Even before the Venetian Republic ordered all glassblowers to the island of Murano in 1291 to avoid the risk of fire on the mainland, the city was famous for its sublime glass. The tradition endured for centuries, taking a modern turn in the twenties, when Venini radicalized the industry by hiring avant-garde artists to reinterpret what glass could be. In the past two decades a new generation has revived that cutting-edge spirit. With experimental shapes and techniques and a love of the medium’s sensuous beauty, these artists are pushing their craft boldly into the 21st century—while preserving Venice’s great glass heritage.
Luigi Benzoni and Giberto Arrivabene with his wife, Bianca Benzoni has been pushing the boundaries of his art for 20 years, fusing molten and solid glass to create stunning pieces such as Il Vaso a Bolle, or Bubble vase (top right, $4,850). Arrivabene started making glass when he realized that he could no longer find the elegant sets traditionally used by the Italian aristocracy—he is from one of Venice’s oldest families, and his wife’s maiden name was HRH Princess Bianca di Savoia Aosta. His platinum-rimmed tumblers and wine decanter (bottom left, $70–$690) can be personalized with a family crest or monogram.
Carlo Moretti and Marie Brandolini Born into a glassmaking family, Moretti broke from the brightly hued, frilly forms common in the seventies by creating clean, experimental shapes. His I Piccoli vases (top right, $280 apiece), with their uneven openings and simple bands of color, bring an artistic edge to functional glassware. Brandolini, whose husband is Count Brandino Brandolini d’Adda, earned the nickname the Glassmaking Countess while training with the Murano masters in the early nineties. Her I Gotti tumblers (bottom left, $70–$80) are inset with playful multicolored murrines in the form of stars and flowers.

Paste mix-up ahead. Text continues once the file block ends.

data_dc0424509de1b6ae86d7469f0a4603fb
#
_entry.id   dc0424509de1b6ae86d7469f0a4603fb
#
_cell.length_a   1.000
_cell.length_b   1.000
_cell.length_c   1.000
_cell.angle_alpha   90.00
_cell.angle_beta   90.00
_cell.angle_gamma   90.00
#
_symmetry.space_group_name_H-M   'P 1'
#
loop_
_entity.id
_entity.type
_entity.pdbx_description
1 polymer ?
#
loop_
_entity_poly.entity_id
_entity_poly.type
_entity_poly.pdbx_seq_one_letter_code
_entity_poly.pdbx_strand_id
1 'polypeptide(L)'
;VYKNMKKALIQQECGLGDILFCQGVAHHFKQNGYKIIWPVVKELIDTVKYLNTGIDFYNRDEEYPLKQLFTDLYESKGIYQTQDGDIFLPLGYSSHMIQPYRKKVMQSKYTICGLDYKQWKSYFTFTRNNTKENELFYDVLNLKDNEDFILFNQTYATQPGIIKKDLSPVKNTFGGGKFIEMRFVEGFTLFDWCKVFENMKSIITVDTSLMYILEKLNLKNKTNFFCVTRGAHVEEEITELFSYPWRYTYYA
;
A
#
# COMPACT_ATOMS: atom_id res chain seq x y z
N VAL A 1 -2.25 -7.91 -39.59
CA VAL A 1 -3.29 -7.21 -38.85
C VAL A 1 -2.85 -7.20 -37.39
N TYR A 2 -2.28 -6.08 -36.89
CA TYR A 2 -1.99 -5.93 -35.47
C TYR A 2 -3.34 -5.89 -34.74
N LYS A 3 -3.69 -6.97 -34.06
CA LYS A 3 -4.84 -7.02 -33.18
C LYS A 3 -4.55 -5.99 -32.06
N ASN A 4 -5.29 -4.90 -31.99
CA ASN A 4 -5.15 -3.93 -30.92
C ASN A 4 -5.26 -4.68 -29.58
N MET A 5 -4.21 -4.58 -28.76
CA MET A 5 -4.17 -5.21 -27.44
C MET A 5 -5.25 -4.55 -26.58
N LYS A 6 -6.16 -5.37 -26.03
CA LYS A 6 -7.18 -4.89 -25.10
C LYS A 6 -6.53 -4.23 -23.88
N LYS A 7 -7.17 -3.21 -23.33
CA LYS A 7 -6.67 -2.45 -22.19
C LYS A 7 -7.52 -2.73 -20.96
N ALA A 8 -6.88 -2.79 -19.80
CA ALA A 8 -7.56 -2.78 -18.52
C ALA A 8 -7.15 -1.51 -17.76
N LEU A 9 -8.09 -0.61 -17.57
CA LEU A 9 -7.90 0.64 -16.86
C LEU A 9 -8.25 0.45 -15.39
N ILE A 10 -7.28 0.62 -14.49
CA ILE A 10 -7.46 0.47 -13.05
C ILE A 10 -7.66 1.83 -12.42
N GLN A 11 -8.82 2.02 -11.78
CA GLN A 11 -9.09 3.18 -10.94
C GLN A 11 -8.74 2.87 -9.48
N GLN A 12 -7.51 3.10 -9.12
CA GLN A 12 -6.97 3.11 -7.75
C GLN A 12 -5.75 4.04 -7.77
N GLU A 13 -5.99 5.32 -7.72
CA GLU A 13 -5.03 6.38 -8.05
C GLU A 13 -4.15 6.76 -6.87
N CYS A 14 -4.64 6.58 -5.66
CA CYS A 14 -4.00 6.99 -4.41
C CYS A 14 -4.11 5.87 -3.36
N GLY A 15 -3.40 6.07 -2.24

Giordana Naccaria grande dame in the world of glass, Naccari comes from a renowned Murano family. Her small Venice shop, l’Angolo del Passato, is a reference point for the entire field, offering a selection of past, present, and future classics. She also produces her own beautiful blown tumblers in riotous hues (above, $55 each) and is in the process of setting up a small glass museum near Piazza San Marco.
Laura de Santillana Santillana’s pedigree is peerless: Her grandfather was the founder of Venini and her brother Alessandro is a noted glass artist as well. Using a technique that involves flattening a heated sphere of blown glass with a wooden paddle, she produces extremely heavy "tablets,"such as Flag (here, $20,800), featuring bands of luminous color that call to mind the paintings of Mark Rothko.